“Jealousy is a disease / die slow,” Nicki Minaj whispers to her critics at the end of “Majesty.” It’s devilish — almost pure evil — for the star to wish death upon those envious of her success. Between encouraging fans to harass said critics and enabling the sex-offender “king of New York” on chart-topping “FEFE,” Nicki, on her latest LP Queen, reiterates again and again that the games are over and that it’s time to pay the piper. “Before you suck me off, get a knee pad,” she insists on the Mike Will-produced “Good Form,” and if any entity’s power rivals Minaj’s in her kingdom, it’s her own vagina (see “Rich Sex” for more details). No longer content to be a mere comic-book villain, as she was during her “Roman” phase, Nicki ups her status to haughty despot. On “Barbie Dreams,” she enumerates a long list of male contemporaries and highlights their ‘flaws’ in some of the most base, lowest-common-denominator, Young Money Records way possible. For example: “Had to cancel DJ Khaled, boy, we ain’t speaking / Ain’t no fat n**ga tellin’ me what he ain’t eatin’.”
One particular run of songs towards the middle of Queen, though, offers a brilliantly unsettling vision of Nicki going full-throttle, pushing the limits of her vocal range, flows, and lyricism. Swae Lee’s haunting vocal work on “Chun Swae” provides a foundation for Nicki to record something akin to her own “Everything,” the galvanizing Nas/Kanye West duet. But instead, like Young Money brethren Drake on his last album, Nicki delves deep into her narcissism: at the end of the track’s first verse, the bar/ad lib “If he say he don’t want me back, he be lyin’” is followed by an awkward silence. Moments like this one, along with Nicki’s multiple bouts of unhinged laughter and her countless assertions of her own deserved royalty, make the artist’s album-long act seem chillingly convincing. The ad libs on “Chun-Li” go as far as to suggest a Fake News-style victimization (“Get on their fucking keyboards to make ME the bad guy”), further ratcheting up the crazy so as to compel some kind of emotional engagement, even if it’s disgust — and maybe it’s supposed to be. All this results in some major bangers — ones that are only more compelling for how revolting they are. And while it’s Nicki’s insistence on indulging her whims that enables this caricature of queenhood, it also leads to ill-fitting juxtapositions like those between the bullish, Eminem-featuring insult track “Majesty” and the overproduced pop of “Come See About Me.” Ultimately, Nicki’s claim to the throne feels illegitimate, with her reliance on sounds popularized by other artists leaving Queen in the company of The Carters, this year’s other fraudulent pop coronation.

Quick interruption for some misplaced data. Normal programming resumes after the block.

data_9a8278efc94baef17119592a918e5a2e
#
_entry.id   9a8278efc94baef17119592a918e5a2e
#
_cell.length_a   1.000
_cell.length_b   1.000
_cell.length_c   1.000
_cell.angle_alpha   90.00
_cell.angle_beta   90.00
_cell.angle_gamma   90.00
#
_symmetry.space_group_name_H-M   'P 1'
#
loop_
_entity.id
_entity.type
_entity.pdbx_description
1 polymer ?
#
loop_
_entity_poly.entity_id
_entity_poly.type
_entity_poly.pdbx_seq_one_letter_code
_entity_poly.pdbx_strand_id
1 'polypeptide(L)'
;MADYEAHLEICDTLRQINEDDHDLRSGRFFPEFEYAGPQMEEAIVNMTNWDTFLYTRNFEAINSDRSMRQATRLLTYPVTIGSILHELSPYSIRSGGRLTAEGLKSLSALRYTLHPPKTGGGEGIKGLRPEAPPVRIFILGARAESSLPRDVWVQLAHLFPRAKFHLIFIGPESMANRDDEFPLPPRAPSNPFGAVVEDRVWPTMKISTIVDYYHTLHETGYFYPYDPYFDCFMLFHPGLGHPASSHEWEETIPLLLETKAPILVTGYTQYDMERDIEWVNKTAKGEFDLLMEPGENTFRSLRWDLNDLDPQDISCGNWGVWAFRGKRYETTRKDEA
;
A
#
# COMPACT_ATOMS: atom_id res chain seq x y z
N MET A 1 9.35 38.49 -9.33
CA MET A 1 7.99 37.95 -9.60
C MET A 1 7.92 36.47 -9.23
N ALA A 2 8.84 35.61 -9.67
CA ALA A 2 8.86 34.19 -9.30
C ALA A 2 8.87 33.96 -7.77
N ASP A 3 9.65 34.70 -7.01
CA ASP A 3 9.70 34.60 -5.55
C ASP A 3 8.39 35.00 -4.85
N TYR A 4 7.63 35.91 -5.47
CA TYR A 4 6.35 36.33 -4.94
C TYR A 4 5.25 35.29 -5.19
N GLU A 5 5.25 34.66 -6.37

Published as part of What Would Meek Do? | Issue 2